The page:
As we close Q1 2023, we want to:
- Reflect on the state of the market at the end of the quarter
- Discuss the legal troubles enveloping all major actors in cryptoland, specifically: (i) Operation Choke Point 2.0 and (ii) Details from CFTC’s lawsuit against Binance
Bear market? What bear market?
At the end of Q1 2023, risky assets rallied. As of this writing, Bitcoin is up 72%, while the S&P 500 and Nasdaq-100 were up more than 7% and 16%, respectively. This is despite the relentless bad news about persistent inflation, volatility in the banking sector, and troubles in the crypto sector.
Figure 1: Performance of major US indices (Q1 2023). Chart is from AlphaScreener
What’s driving the rally?
The rally in equity does not seem to be driven by institutional investors, as they withdrew $5.2 billion from global equity funds – funneling most of their investments to money market funds. Bloomberg also reported that many firms are reducing their equity exposure in March 2023. Currently sentiment among institutional investors is quite bearish (Figure 2).
Figure 2: Sentiment level of institutional investors over the years. Source
So what’s driving the rally? If you look at the breakdown of the S&P 500 by its constituents, you can easily see that the rally is driven by the mega cap tech stocks. In Q1 2023, Apple, Microsoft, and Amazon notched more than 20% return, while Nvidia, Tesla, and Salesforce rallied by more than 90%, 68%, and 50% respectively.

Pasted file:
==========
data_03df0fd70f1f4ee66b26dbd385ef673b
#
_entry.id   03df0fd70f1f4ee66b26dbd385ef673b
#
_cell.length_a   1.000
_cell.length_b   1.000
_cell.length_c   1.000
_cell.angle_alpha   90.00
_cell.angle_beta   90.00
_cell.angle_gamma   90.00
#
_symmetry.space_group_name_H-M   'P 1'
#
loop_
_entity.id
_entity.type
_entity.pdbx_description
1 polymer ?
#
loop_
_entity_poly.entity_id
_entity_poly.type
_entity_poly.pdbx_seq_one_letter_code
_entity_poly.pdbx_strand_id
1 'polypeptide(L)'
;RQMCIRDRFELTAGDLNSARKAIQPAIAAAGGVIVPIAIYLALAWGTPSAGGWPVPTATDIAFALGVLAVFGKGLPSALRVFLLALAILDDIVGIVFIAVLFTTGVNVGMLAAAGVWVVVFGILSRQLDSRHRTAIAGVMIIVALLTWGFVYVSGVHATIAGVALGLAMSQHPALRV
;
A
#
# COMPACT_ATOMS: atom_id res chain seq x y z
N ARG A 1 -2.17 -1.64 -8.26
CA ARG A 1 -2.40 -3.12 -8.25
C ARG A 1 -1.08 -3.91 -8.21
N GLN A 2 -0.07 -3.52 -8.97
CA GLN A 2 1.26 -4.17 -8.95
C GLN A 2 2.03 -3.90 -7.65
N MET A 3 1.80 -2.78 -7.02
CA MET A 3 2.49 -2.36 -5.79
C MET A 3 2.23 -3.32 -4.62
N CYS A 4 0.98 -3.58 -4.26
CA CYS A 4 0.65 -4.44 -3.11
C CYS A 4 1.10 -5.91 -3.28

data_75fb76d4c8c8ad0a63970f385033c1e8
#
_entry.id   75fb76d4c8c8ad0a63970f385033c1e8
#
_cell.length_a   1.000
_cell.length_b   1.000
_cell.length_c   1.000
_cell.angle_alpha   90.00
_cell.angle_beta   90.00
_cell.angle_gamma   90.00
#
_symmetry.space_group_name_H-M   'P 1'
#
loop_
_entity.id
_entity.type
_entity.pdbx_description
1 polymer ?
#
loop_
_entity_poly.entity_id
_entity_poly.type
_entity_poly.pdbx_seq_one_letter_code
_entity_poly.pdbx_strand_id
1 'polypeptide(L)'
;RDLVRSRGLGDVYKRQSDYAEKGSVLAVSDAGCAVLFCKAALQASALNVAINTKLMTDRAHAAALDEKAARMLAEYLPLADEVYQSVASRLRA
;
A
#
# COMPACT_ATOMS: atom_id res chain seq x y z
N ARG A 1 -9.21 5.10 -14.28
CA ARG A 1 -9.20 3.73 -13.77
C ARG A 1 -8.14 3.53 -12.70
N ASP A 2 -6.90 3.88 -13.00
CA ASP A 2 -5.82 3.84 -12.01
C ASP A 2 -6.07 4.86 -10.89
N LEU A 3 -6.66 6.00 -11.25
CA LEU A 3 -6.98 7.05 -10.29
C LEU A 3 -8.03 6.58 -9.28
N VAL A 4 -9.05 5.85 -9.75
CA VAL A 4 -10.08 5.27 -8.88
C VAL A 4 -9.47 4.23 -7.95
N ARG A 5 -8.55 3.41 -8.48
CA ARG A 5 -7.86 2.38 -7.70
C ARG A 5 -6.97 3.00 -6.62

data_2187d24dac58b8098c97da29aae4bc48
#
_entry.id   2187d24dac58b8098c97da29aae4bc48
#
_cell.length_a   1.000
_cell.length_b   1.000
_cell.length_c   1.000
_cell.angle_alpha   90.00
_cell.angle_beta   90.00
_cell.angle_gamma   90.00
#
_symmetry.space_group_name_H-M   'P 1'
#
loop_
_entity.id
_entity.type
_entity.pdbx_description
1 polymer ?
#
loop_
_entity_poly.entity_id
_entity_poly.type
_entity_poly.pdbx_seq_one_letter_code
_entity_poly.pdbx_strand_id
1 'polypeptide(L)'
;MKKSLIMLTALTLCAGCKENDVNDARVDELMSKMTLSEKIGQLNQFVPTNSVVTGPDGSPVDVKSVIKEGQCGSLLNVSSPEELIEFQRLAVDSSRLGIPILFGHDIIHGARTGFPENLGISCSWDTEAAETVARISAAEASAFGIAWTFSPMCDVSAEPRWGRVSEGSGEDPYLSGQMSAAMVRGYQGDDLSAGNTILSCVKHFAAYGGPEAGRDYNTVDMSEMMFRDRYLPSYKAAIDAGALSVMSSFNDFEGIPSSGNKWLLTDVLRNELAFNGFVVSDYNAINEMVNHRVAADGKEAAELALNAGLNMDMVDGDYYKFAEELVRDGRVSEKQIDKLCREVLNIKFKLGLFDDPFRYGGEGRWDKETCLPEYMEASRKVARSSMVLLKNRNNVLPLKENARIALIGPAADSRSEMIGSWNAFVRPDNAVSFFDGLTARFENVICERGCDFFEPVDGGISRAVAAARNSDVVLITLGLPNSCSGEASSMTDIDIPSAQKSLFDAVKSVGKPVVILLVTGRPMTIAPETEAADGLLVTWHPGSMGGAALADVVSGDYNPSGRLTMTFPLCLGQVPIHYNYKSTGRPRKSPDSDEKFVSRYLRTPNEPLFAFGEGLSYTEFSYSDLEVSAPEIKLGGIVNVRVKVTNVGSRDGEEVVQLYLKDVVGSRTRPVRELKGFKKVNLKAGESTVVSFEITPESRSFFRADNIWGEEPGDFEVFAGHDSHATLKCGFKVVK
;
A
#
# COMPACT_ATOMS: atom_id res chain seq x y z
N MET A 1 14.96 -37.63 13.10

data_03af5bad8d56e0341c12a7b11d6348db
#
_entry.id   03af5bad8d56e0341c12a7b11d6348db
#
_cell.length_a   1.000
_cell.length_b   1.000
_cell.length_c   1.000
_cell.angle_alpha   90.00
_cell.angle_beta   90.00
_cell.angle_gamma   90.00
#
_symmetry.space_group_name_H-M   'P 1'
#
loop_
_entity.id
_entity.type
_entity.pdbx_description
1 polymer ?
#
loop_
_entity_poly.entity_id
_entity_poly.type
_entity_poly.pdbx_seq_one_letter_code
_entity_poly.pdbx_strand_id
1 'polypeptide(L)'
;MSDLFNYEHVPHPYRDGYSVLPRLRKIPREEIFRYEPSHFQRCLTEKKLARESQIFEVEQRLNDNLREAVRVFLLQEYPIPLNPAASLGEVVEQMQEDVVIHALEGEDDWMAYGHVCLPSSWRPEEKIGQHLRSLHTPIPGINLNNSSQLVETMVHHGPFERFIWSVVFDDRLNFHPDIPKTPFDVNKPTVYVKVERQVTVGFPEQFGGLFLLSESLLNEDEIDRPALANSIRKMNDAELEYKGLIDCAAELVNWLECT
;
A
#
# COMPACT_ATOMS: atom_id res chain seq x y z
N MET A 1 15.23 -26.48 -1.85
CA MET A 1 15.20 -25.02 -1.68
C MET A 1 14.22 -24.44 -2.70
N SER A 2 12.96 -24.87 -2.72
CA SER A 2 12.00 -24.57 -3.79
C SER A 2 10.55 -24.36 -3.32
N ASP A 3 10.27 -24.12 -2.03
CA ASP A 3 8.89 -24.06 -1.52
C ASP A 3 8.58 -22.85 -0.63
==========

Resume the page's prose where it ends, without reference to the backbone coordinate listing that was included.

Figure 3: Q1 2023 heat map of S&P 500. Chart is made with AlphaScreener
Legal trouble enveloping crypto
The Bitcoin rally is interesting because it is a bit unexpected. For those who have not been following the news, there is an unconfirmed rumor that the US government is conducting Operation Choke Point 2.0 against the crypto industry.
PS: Operation Choke Point was an initiative by the US, beginning in 2013, to systematically reduce cash and credit access to specific industries by pressuring certain banks that work with said industries. The operation investigated banks in the US that do business with firearm dealers, payday lenders, and other companies deemed high risk for fraud and money laundering. It ended in 2017, after which the FDIC promised to stop issuing “informal” and “unwritten suggestions” to banks. Critics of the operation argue that while the initiative’s intent might be well-meaning, it bypasses due process.
Here’s a high-level timeline of what recent events that may indicate Choke Point 2.0 is happening:
- On January 28th, 2021, seven days after the Biden administration took office, a rule designed to ensure that large national banks cannot deny access to financial services based on a “subjective” basis was killed
- On April 7th, 2022, FDIC issued a letter requesting institutions to report their current and planned crypto-related activities to the FDIC and to state regulators. The letter also warned that crypto activities might pose compliance risks
- On January 3rd, 2023, more agencies issued warnings about crypto. This time, in addition to the FDIC, the Federal Reserve Board and the Comptroller of the Currency joined in. That same month, the Fed issued a new rule that further discouraged banks from holding crypto assets
- As a result, banks were pressured to terminate banking relationships with the crypto industry. Recently, Circle announced that it has stopped processing ACH and wire payments
- On February 12th, 2023, the SEC issued a Wells notice to Paxos Trust, announcing that it plans to sue the company for violating investor protection laws for issuing stablecoins (Paxos is the issuer of Binance branded stablecoin, BUSD) deemed to be securities. Soon after, on March 22nd, 2023, Coinbase received a Wells notice from the SEC as well